According to an investigation by Stiftung Warentest, banks and savings banks have increased the fees for the so-called basic account, in some cases significantly.
In 24 cases, the account management in the branch costs more than 200 euros a year, the most expensive bank charges 334.30 euros.
For more than six years, every citizen has been entitled to an account even without a regular income.
Consumer advocates called for legal requirements for the cost of basic accounts.
In the past, for example, people without a permanent address or refugees often found it difficult to open an account.
The legal situation in Germany changed with the implementation of an EU directive.
The basic account should enable people with very little and irregular income to participate in cashless payment transactions, explained Stiftung Warentest.
The account usually costs these bank customers more than salary and pension recipients.
141 institutes hit it
The comparison of 222 account models at 141 institutions (as of November 15) resulted in some cases in higher costs than in the first test five years ago.
Many credit institutions have therefore increased the monthly basic price, the price for paper transfers or for the Girocard.
Some money houses raised several items.
A free basic account for account management in the branch is no longer available for the evaluated models.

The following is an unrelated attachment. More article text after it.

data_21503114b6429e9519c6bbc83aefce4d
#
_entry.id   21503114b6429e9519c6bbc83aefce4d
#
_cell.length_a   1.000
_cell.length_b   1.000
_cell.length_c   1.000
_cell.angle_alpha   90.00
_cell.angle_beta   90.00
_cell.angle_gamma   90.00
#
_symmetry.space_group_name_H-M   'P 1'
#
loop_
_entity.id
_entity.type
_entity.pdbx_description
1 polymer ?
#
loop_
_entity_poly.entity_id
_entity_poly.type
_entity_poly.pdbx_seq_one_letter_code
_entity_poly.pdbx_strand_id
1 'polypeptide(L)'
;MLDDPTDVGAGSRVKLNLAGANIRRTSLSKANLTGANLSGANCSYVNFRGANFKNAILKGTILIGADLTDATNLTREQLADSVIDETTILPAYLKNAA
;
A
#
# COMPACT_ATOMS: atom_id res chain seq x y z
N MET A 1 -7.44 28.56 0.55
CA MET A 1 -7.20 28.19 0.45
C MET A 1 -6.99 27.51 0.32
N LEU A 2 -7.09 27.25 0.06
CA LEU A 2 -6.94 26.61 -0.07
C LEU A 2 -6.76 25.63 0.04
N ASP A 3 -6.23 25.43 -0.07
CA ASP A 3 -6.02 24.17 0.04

A total of 22 institutes charge less than 100 euros a year.
The cheapest cost a little more than 60 euros.
Three institutes offer a free model for online account management.
"The costs for basic accounts are already too high compared to those of ordinary current accounts," criticized Dorothea Mohn from the Federal Association of Consumer Organizations (vzbv).
"Last year's price increase went a step further." This makes it more difficult for consumers with low incomes to access the account.
Too much leeway for banks
Mohn demanded that a basic account should not cost more than a comparable current account from the same provider.
"For this purpose, the Payment Accounts Act should contain specific requirements for the amount of the fee for basic accounts."
So far, the law has stipulated that the price should be based on standard market rates and should be reasonable.
The current law gives banks too much leeway, argues Stiftung Warentest.
Banks and savings banks usually justify the comparatively high price with the additional effort for advice and opening compared to the conventional current account.